By Rachel McCormack
Simon and Schuster, £16.99
Rachel McCormack is someone I am in contact with only through her acerbic Twitter presence, but she is the only person in my sphere of even virtual acquaintance who has ever heard of, let alone read and critiqued (very forcefully), the Catalan author Manuel Vazquez Montalban. Who was so admired by the Sicilian writer Andrea Camilleri he named his protagonist Inspector Montalbano after him.
Rachel did live in Barcelona and is well known for her Spanish and Catalan cookery expertise, some of which may have permeated down from the otherwise (apparently) loathsome Sr Montalban, who was both a gastronome and writer of several cookbooks, notably La Cocina Catalana. He was (at different stages of his life) also a Marxist, a CIA agent and writer of some of the most peculiar detective novels in the genre. If you want to know what may be going on in the dark underbelly of both the Catalan and Scottish independence movements, his last book, The Man Of My Life, is available in English and I’d highly recommend it. Nobody else likes it.
Anyway, Rachel herself has just published a book which is, and she won’t appreciate me saying this, not dissimilar to some of the Montalban canon in its enormously entertaining eclecticism. Just as Pedro Carvalho, Montalban’s detective, veers from political pondering and philosophy through gourmandizing on a grand scale to cooking, unearthing criminal activity and making impenetrable jokes, Rachel has produced a whisky travelogue which purports to be a ‘road trip’ through Scotland searching for ‘the meaning of whisky’. While championing the inclusion of whisky in food through a series of recipés, some of which are appealing, some hilarious, while others appear to be spirit-fuelled culinary fire hazards. There is also quite a bit of politics, some very funny and piercingly sad family encounters, and a lot of extremely entertaining drinking, much involving the conversion of whisky-haters to lovers of at least some version of the cratur. And there is truly wonderful travelogue. The sojourn in Kilmarnock is worth the price of admission alone. Hogmanay with her mother and blue-rinse pals is the funniest and most accurate piece of writing about Milngavie I’ve ever read.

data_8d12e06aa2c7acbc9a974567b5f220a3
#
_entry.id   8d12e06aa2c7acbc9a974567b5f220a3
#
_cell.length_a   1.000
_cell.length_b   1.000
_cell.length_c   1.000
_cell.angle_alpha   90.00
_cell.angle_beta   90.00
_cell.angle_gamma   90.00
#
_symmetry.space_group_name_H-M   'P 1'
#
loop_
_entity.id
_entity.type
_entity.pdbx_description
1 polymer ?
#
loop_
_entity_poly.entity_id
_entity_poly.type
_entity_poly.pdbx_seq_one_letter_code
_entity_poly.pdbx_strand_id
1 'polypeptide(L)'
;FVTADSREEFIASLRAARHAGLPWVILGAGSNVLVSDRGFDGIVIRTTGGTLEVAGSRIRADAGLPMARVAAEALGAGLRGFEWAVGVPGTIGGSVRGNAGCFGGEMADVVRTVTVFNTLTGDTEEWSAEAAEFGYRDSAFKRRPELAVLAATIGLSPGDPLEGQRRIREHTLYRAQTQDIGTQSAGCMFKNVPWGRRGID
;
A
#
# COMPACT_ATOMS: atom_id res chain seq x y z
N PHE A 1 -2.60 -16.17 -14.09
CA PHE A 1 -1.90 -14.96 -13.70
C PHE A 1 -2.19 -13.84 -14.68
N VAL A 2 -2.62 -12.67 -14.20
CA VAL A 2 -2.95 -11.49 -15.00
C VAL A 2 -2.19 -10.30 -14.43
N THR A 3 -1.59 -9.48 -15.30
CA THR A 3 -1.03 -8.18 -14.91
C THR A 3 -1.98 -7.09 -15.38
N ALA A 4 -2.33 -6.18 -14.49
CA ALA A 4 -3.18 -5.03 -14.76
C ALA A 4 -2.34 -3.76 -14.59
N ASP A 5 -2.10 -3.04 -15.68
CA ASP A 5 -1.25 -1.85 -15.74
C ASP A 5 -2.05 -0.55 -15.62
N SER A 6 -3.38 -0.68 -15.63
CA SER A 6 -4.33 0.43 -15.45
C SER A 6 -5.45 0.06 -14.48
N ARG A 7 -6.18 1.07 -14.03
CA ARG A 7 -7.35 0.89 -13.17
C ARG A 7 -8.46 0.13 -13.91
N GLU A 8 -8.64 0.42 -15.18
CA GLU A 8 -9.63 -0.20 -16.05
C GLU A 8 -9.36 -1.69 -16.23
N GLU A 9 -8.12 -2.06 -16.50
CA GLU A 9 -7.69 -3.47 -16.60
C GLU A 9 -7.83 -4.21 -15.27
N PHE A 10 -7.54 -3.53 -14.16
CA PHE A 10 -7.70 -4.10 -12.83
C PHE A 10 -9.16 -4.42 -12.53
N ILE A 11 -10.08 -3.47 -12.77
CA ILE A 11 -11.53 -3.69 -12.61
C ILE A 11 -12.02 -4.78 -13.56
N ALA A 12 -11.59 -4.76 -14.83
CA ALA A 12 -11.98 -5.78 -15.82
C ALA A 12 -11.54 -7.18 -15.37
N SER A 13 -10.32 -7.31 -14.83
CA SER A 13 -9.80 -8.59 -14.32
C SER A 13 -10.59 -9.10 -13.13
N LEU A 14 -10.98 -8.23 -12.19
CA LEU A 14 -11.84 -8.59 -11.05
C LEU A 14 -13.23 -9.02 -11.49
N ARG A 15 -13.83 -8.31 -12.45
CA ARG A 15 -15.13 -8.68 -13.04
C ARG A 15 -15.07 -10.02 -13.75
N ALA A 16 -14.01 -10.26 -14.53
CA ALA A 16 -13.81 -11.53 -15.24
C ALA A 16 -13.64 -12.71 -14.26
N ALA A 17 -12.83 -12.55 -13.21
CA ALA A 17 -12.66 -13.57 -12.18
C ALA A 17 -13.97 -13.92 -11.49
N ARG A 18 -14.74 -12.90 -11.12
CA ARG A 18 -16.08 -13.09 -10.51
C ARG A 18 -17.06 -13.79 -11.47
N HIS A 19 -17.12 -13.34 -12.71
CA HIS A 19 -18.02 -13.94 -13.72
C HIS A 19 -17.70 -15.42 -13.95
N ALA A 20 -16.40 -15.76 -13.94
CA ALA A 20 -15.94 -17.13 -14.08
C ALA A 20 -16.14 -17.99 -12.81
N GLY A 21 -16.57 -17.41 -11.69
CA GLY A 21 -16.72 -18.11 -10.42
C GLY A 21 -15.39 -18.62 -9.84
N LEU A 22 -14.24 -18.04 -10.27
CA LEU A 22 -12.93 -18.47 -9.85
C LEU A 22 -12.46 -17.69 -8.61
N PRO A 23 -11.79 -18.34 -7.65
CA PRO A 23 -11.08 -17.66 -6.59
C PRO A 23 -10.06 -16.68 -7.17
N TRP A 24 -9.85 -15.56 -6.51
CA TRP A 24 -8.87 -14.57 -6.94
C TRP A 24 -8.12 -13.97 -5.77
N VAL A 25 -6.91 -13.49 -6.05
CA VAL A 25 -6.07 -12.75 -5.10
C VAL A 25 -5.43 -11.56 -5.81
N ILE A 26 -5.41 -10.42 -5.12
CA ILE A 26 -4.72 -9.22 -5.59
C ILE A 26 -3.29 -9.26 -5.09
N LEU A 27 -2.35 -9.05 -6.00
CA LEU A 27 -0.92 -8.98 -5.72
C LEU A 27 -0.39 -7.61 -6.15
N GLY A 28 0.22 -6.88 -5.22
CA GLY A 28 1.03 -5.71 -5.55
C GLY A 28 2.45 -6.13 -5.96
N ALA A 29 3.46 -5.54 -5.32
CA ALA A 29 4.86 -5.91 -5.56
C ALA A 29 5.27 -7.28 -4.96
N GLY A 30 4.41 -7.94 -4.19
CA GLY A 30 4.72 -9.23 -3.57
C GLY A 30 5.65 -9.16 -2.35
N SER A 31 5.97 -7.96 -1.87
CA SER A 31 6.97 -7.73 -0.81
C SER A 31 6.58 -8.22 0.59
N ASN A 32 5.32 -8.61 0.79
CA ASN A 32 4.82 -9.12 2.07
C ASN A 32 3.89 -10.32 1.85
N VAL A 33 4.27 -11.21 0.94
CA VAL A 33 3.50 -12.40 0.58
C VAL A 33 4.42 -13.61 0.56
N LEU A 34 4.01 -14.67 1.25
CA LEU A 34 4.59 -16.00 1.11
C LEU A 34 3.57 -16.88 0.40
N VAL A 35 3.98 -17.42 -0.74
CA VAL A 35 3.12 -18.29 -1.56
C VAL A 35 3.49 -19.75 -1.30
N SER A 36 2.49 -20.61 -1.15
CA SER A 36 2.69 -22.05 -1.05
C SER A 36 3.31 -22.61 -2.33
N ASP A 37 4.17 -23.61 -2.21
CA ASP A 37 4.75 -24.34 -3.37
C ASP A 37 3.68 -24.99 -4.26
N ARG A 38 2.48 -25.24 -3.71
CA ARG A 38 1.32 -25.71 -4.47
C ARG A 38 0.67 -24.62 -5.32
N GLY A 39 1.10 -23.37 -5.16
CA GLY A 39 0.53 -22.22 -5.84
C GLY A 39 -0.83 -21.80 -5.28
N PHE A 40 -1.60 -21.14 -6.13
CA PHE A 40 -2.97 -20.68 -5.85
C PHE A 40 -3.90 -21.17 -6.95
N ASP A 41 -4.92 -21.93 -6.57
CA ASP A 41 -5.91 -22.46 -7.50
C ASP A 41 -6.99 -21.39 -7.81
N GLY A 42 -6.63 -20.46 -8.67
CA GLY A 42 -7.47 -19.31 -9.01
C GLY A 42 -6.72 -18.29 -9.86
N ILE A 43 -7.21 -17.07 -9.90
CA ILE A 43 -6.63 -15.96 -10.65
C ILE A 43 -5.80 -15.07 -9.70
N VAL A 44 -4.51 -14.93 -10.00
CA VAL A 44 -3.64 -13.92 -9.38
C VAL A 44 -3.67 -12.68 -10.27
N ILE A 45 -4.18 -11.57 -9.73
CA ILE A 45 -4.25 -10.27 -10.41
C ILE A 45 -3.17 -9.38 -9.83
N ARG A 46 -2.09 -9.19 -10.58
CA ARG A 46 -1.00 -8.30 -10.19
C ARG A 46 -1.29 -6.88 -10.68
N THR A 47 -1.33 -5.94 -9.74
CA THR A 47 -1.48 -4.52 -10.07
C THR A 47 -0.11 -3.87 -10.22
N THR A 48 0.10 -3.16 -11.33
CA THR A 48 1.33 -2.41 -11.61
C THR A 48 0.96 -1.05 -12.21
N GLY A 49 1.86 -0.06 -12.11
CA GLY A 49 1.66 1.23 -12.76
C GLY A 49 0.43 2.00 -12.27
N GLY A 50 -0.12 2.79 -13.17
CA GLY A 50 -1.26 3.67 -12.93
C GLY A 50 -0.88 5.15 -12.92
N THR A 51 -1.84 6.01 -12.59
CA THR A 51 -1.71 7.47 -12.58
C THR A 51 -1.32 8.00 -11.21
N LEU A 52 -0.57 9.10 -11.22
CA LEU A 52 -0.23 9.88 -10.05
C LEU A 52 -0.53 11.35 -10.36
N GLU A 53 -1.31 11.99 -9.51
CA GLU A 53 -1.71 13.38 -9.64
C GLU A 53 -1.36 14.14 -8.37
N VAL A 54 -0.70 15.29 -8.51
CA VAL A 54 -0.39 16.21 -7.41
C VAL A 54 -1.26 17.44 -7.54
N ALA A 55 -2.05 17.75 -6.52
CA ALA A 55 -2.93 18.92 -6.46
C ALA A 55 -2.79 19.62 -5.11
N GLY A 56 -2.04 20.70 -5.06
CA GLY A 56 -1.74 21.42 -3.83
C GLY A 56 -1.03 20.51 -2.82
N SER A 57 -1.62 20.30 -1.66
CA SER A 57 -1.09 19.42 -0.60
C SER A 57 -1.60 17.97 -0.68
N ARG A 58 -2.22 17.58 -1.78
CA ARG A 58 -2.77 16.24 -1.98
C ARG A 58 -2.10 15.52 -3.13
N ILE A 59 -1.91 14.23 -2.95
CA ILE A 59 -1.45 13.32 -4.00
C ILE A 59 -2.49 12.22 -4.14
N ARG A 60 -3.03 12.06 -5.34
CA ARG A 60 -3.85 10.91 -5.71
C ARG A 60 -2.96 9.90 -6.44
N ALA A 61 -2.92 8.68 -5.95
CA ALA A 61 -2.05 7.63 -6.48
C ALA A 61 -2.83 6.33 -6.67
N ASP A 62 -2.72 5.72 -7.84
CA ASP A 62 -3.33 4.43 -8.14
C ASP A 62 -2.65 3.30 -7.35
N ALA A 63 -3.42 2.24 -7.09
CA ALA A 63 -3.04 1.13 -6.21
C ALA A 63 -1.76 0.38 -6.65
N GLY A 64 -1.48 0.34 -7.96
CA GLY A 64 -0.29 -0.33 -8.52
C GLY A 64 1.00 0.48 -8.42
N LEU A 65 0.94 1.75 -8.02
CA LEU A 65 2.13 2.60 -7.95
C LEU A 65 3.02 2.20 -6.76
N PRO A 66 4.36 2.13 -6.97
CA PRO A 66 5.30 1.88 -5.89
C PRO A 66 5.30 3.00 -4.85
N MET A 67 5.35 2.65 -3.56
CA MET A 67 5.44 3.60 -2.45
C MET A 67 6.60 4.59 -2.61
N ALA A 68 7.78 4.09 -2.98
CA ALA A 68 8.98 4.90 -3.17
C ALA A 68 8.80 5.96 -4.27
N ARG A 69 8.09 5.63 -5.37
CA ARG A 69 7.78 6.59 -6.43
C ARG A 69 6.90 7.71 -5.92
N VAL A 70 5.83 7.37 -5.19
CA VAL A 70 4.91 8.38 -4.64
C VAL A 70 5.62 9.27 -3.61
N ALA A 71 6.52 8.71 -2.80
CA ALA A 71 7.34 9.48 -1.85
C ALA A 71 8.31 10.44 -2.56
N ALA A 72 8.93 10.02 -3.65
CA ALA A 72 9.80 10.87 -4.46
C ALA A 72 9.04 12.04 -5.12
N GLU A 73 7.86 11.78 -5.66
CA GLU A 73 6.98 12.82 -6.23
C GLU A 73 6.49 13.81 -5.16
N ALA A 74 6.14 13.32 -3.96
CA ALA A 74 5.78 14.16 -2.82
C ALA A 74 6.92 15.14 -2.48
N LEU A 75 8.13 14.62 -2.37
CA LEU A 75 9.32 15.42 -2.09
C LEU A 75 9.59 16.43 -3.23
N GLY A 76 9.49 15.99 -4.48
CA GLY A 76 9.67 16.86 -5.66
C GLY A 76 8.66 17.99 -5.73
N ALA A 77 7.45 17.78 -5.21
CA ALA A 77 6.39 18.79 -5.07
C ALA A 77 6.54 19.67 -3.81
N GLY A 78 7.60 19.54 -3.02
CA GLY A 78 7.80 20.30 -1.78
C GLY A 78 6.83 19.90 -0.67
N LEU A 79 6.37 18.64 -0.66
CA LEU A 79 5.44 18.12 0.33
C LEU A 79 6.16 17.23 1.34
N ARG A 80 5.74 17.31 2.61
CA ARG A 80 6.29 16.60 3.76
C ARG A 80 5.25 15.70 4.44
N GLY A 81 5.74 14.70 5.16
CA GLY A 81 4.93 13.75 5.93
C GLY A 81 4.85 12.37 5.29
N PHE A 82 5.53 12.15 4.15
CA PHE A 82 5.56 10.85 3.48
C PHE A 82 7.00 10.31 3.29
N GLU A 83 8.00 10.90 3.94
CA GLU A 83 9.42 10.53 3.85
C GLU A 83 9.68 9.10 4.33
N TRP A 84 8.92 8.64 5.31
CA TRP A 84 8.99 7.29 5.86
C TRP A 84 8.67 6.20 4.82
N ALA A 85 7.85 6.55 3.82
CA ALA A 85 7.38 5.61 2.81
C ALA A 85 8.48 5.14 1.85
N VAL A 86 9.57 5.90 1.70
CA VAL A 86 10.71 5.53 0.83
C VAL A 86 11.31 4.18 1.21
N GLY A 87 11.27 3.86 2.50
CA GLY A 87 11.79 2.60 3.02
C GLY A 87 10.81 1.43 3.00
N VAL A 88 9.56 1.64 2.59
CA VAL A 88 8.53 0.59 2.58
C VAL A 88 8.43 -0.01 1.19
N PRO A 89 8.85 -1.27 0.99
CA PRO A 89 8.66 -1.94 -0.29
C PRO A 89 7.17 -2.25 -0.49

There are some great character studies, notably of broadcaster Billy Kay’s hair, beard and voice, as well as an occasional (knowing) submission to the PR blandishments of things like the risible Keepers of the Quaich ceremony (a Masonic Lodge/Orange Order for upmarket drinks retailers). But there are some really splendid insights, too - and while some of the less worthy in whisky geekdom have already tried to trash the book (jealousy, I’d guess, in particular of the Simon and Schuster imprint, and now removed from the Amazon listing) one of the most erudite and experienced of topers I know was hugely impressed by her wheedling out of dark secrets concerning what Ben Nevis’s Japanese owners actually do with their new-make spirit. I ended up spending £37.70 on a bottle of Ben Nevis 10-year-old, for reasons you’ll have to buy the book to discover.
Rachel’s breezily clear descriptions of whisky making, its legal and historical context and maturing processes are accurate and careful, and it’s only her initial and typically belligerent dismissal of ‘terroir’ that both misleads and, in the end, is contradicted by the book itself. In the early sections she argues that nearly all of a whisky’s character and taste comes from its ageing in wood, and that all that stuff about distillery location, sea breezes and water is romantic nonsense. As her journey progresses, though, Rachel inadvertently marshals various facts against her own argument: Malting barley turns out to be crucial, as is the design of the stills, the methods of heating them, and yes, location.
We move towards an admission that there’s perhaps a 70-30 split in the effect of wood against other factors, or maybe 60-40...but by the end of Chasing the Dram we know, as this Glasgow woman who left Scotland and then came back surely does, that whisky is all about place, and people; history, myth and magic as well as science. And for Scotch Whisky, that can only happen in Scotland. It’s our terroir, pal, and we’re gonnae use it. You could even write a book about it.
Provided with a superb, note-perfect cover by Sarah Mulvanny though it is, I can’t help feeling Chasing the Dram deserved the kind of large-format, copiously-illustrated presentation the late, great Leslie Forbes (artist and writer) produced so well with things like A Table in Tuscany and her masterpiece, Recipes From The Indian Spice Trail. That design approach might have made the abrupt arrival of the ‘whisky recipés’ , which at times have little to do with Rachel’s actual textual adventures, a little less jarring.
Still, this is an enjoyable, erudite, funny, sometimes brilliant book full of passion, insight and ebullient, feisty, boozy sarcasm. And chips. Mustn’t forget about the chips. She is very good on chips. Or patatas fritas we call them in North Lanarkshire.